Some (including new Treasury Sec Dr Parkinson) claim that we should not pull back on fiscal policy any harder lest we hurt the recovery. I find this unlikely.
We have done it before in similar circumstances – in response to the Korean Wool boom of the 1950s.
According to Treasury research:
The boom in wool prices in the 1950s led to the largest increase in the terms of trade in Australia’s history. This occurred at a time when the Australian economy was near full employment and already facing demand pressures. Not surprisingly, inflation surged in response to these circumstances. The delayed policy responses were the 1951‐52 ‘horror budget’, somewhat tighter monetary policy and a move away from wage indexation. These interventions, combined with a fall in the wool price, quickly snuffed out the upsurge in inflation, with only a mild recession. The Treasurer of the day regarded this as ‘a quite unprecedented achievement’.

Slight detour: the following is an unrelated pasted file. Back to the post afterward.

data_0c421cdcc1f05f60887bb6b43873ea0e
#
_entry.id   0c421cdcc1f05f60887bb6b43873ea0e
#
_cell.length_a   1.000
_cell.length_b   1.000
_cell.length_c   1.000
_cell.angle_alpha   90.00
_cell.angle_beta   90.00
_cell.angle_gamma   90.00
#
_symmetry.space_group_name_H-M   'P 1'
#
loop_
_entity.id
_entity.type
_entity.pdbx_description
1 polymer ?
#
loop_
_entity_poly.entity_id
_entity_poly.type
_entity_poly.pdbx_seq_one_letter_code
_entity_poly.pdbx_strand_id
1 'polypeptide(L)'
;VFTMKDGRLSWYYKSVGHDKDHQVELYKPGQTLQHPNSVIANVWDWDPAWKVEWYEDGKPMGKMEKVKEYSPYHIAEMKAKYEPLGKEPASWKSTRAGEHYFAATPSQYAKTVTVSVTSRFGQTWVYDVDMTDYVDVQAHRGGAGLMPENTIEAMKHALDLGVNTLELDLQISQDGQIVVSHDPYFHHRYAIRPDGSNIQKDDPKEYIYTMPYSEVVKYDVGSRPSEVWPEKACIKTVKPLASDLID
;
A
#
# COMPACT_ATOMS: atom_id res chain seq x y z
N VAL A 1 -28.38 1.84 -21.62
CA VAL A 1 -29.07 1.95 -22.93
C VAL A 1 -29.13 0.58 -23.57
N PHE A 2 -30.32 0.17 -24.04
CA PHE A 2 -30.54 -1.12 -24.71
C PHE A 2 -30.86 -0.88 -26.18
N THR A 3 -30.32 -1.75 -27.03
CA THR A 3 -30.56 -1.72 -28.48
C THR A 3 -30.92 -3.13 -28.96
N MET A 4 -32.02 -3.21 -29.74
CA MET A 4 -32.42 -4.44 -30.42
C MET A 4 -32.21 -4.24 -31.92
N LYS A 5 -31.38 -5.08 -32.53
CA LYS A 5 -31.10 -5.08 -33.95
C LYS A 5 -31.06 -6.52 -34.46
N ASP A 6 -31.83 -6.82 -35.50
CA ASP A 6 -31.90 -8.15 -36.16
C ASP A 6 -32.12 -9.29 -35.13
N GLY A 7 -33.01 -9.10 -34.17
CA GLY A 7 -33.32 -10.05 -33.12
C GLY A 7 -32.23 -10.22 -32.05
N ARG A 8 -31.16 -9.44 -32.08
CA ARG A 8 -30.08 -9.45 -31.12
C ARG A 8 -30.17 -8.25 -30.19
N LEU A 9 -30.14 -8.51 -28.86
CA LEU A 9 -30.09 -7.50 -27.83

So yes, we tried it, and it worked —
Additionally, I am reminded of something Dr Henry used to say – at full employment Government policy doesn’t create or destroy jobs, it just moves them around.
Most economists agree that the outlook is for very strong growth – and most folks (not just economists) agree that we are just about at full employment.
There’s never been a better time for belt tightening.